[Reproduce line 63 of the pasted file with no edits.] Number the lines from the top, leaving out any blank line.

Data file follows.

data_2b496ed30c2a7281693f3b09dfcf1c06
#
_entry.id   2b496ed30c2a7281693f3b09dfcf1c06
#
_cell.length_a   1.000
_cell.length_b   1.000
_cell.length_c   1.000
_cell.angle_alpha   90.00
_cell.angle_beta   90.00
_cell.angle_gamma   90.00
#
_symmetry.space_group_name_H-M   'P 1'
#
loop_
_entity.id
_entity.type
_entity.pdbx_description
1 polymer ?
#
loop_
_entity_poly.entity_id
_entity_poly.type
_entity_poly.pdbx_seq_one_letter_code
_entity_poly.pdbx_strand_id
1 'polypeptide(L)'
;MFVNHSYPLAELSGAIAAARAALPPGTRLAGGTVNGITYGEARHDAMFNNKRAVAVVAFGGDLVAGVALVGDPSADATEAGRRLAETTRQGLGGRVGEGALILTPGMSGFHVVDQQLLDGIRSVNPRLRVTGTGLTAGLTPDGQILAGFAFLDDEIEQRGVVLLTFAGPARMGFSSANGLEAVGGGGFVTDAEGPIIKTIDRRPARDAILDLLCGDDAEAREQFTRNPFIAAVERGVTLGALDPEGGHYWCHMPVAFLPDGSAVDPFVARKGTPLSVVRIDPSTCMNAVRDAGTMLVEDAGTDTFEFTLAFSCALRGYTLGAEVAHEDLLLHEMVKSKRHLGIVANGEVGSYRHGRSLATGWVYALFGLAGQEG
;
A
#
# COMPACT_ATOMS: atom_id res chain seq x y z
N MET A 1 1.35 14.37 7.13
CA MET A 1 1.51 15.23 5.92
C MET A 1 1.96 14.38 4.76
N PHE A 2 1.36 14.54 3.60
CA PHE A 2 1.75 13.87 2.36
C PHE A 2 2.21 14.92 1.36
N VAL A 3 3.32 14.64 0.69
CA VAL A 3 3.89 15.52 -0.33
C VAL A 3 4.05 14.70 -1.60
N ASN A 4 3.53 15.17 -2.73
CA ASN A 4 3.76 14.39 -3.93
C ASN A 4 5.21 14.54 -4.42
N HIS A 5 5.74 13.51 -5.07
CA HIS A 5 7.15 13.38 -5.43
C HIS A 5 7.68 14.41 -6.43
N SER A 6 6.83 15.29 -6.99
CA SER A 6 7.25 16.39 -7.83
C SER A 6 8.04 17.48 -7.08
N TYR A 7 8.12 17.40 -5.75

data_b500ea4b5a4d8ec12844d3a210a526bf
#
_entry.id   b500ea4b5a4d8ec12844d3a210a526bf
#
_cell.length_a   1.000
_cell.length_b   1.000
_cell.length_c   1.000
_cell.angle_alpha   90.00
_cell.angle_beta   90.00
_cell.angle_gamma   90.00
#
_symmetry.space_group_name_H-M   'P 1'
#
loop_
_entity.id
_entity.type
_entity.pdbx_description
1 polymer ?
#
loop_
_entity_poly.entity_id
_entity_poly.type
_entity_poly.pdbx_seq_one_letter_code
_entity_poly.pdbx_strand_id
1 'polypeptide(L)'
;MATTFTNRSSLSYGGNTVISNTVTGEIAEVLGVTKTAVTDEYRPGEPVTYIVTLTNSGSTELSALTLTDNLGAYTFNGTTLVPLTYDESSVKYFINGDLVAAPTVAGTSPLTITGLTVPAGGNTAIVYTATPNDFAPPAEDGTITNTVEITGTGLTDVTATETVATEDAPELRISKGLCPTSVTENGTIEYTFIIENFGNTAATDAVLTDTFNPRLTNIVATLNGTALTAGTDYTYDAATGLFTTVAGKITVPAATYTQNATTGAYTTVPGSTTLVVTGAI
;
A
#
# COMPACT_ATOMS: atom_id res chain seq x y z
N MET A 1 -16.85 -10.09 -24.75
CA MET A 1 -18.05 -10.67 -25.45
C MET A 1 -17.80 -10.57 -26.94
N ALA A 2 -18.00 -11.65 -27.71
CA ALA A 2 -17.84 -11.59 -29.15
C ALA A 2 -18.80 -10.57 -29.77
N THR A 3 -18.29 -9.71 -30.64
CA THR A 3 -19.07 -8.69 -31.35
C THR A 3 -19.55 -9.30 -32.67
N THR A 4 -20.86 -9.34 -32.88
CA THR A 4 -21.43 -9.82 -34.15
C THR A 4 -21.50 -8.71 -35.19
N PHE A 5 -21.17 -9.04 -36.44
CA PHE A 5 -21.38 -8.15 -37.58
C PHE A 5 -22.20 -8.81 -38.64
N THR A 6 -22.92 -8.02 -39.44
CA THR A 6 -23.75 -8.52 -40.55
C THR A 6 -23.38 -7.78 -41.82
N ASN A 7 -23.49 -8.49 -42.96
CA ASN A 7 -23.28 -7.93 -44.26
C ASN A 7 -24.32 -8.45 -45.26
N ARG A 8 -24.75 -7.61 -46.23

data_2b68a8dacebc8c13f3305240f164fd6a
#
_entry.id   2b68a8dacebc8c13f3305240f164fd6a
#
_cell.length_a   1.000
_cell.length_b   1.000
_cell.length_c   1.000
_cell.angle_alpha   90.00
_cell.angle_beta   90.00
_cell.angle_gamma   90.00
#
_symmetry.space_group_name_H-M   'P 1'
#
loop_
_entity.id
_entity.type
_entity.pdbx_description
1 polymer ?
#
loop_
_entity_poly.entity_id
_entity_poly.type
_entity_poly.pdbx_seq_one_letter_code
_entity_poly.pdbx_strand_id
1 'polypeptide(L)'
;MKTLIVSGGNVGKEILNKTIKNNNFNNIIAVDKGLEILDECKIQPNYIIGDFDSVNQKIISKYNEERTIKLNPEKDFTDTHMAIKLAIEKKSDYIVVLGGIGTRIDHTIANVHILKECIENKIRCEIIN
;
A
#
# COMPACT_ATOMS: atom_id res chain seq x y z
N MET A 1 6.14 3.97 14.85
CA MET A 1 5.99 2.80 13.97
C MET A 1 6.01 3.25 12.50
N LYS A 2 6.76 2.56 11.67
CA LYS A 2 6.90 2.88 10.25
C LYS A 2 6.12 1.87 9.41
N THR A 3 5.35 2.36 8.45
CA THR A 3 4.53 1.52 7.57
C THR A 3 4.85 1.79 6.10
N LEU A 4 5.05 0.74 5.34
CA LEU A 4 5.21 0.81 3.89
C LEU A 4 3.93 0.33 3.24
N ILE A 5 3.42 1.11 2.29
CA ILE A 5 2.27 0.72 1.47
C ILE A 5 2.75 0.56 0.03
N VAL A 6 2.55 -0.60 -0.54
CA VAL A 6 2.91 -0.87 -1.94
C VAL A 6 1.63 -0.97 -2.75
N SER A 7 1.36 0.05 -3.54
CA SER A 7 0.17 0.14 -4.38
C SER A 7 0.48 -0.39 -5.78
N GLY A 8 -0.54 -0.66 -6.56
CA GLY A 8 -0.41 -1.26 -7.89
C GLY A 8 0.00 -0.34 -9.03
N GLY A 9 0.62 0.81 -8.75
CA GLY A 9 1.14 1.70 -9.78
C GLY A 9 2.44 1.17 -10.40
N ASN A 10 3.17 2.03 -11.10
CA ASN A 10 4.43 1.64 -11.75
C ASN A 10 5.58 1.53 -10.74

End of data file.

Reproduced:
loop_